The sections of the novel set in the past introduce the possibility of multiple realities - something that Crumey dealt with far more successfully in his earlier novel Mobius Dick. In this case, the multiverse is essentially a plot device to show what Pierre Klauer's life would have been like if he hadn't committed suicide in 1913. What's interesting here is how Klauer turns his back on being a composer, how in one iteration he leaves France and becomes part of the Clyde Worker's Committee in Scotland. Klauer has decided that being an artiste is not worth the hassle. As Klauer, or a parallel version of him, says:
I thought of retrieving my last work and burning it. And as I walked in that once-familiar room I truly felt myself to be a ghost, for my mother has made the place a shrine to my memory. Here is posterity, I said to myself, here is what you craved, to be remembered, and what does it amount to? The tears of those few who knew you, the continued indifference of the multitude who did not. Pierre Klauer can be removed from the world like a loose brick and who will notice the hole he leaves?
The message is a simple one. If you're going to be an artist accept the fact that people may never notice you. Accept the fact that mainstream and popular culture will find its own path, most likely leaving you behind. If you can't accept this, then walk away.
Thankfully Andrew Crumey has never walked away. Even if he doesn't get the plaudits his focus is on the art. As he says in this interview with John Self:
It would be nice if some day my backlist could go up in value and earn Dedalus some more money. Of course, for that to happen, I'd need to win some high-profile prize that would make me a more marketable commodity. How do I feel about all that? It's quite simple: writing is an art, publishing is a business, and I concentrate on the art, leaving business people to do the stuff that they're good at and I'm not.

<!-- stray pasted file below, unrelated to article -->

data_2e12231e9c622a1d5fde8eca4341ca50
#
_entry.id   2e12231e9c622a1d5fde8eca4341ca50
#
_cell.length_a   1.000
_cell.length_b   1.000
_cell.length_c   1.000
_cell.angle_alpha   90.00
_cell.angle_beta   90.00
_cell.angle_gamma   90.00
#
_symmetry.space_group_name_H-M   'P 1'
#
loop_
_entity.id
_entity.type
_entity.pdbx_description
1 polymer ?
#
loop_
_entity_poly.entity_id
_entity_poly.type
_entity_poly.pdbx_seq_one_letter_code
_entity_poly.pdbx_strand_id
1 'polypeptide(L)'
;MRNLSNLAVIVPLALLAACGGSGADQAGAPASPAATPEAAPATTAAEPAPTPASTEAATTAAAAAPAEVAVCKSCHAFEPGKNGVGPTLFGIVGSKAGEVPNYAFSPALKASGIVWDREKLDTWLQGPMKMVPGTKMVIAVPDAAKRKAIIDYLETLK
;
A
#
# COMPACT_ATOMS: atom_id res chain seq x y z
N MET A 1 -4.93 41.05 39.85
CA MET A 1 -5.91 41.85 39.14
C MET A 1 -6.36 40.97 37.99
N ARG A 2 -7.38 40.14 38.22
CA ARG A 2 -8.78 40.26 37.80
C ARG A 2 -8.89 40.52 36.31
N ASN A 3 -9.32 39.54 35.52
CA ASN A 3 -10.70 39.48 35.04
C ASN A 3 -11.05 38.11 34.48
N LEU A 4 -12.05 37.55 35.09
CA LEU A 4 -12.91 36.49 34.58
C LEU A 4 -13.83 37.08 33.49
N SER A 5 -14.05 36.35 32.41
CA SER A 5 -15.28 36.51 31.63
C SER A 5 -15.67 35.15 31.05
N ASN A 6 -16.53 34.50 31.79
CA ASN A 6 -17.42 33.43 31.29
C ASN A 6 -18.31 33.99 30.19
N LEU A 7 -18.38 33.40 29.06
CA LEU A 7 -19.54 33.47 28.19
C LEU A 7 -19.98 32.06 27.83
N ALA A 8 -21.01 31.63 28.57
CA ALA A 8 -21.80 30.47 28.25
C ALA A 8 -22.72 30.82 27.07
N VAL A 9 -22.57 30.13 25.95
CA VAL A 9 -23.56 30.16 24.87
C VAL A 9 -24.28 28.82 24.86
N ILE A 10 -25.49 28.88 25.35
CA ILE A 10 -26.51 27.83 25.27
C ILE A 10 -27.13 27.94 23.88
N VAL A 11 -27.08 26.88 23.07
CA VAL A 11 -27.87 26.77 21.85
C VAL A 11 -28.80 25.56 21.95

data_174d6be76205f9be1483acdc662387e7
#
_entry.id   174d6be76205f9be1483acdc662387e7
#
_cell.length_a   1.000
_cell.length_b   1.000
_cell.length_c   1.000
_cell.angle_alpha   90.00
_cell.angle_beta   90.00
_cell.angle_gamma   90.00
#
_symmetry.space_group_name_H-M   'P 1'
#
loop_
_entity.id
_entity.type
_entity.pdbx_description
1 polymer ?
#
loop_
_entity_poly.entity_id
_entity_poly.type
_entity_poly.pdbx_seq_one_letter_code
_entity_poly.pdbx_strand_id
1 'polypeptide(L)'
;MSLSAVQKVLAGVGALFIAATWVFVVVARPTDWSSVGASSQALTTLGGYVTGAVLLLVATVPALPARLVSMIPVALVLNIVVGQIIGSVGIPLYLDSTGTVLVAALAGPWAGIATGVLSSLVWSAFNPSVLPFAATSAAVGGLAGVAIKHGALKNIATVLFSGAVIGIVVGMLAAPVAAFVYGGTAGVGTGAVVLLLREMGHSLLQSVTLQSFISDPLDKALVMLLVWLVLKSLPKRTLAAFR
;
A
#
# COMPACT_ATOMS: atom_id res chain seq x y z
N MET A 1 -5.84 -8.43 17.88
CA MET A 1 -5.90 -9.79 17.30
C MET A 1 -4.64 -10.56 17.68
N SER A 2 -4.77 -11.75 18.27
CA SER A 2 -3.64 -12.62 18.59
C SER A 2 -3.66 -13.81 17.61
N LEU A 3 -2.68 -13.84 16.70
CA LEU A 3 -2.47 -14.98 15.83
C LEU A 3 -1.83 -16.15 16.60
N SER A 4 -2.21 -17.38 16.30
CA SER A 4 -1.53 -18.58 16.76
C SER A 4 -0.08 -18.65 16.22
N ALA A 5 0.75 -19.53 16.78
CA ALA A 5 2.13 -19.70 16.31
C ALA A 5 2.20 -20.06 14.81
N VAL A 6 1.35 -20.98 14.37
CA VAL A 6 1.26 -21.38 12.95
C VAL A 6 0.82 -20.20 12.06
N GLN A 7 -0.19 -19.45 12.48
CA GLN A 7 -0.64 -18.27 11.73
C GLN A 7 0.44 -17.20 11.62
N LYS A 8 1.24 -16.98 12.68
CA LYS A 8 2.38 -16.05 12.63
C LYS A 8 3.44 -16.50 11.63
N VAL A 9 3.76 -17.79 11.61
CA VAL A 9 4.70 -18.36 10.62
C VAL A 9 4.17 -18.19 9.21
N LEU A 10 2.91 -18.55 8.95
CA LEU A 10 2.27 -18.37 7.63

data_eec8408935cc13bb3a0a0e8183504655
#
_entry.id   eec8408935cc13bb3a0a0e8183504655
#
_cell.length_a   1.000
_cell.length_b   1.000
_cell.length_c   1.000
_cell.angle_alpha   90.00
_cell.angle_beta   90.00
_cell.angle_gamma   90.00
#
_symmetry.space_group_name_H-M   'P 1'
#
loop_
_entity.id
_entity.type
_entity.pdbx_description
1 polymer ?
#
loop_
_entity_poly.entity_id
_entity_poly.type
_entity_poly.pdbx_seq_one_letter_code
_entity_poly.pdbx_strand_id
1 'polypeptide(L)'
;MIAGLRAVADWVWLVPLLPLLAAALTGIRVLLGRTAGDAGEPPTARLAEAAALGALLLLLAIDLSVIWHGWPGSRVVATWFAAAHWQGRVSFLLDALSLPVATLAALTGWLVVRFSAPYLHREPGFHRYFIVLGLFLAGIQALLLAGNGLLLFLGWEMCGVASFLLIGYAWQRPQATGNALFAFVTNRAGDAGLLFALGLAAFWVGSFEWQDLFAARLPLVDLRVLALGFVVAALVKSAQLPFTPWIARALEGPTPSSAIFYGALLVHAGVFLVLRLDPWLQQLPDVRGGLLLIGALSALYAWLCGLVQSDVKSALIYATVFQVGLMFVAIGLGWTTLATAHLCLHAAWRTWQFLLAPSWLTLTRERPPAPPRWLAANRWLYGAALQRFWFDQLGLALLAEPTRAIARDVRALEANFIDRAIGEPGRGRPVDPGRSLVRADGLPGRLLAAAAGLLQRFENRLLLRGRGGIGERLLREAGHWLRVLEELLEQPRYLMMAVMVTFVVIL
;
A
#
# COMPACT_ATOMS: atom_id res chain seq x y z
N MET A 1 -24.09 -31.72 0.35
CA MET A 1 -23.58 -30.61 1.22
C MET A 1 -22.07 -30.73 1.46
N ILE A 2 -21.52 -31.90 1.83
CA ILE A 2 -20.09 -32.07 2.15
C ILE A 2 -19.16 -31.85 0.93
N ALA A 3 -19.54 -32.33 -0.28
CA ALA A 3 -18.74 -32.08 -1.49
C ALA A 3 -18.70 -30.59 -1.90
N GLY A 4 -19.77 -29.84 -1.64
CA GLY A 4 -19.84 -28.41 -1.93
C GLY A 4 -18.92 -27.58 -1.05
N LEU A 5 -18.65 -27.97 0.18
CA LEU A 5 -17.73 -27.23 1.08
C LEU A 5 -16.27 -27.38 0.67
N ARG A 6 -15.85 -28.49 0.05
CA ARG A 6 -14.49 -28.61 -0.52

I would also love for Crumey's work to be recognised. In the meantime, though, his novels are challenging, vibrant with philosophy and ideas and a unique insight. The Secret Knowledge is no different. The plot never levels out or feels comfortable and familiar, the style and voice changes from chapter to chapter and yet the novel is never anything less than engaging.
While I don't expect to see The Secret Knowledge on the Hugo ballot I hope that this years Clarke Award judges have taken note. Otherwise I might write a blog post…
Andrew Crumey (for a pronunciation mnemonic, try "Andrew Crumey: his imagination is roomy") is one of those writers who seems painfully underappreciated by those who admire him. This is no doubt because those admirers tend to really love his stuff, and to have the experience with him that Martin Amis did with John Updike: "having read him once, you admit to yourself, almost with a sigh, that you will have to read everything he writes." Certainly he is enough of a hero to this blog that he was the first author I interviewed. That was on publication of his last novel, Sputnik Caledonia, which marked a change in Crumey's style, away from a cycling of separate but ultimately harmonizing narratives, and towards a straighter story: or as straight as a story of alternate worlds can be.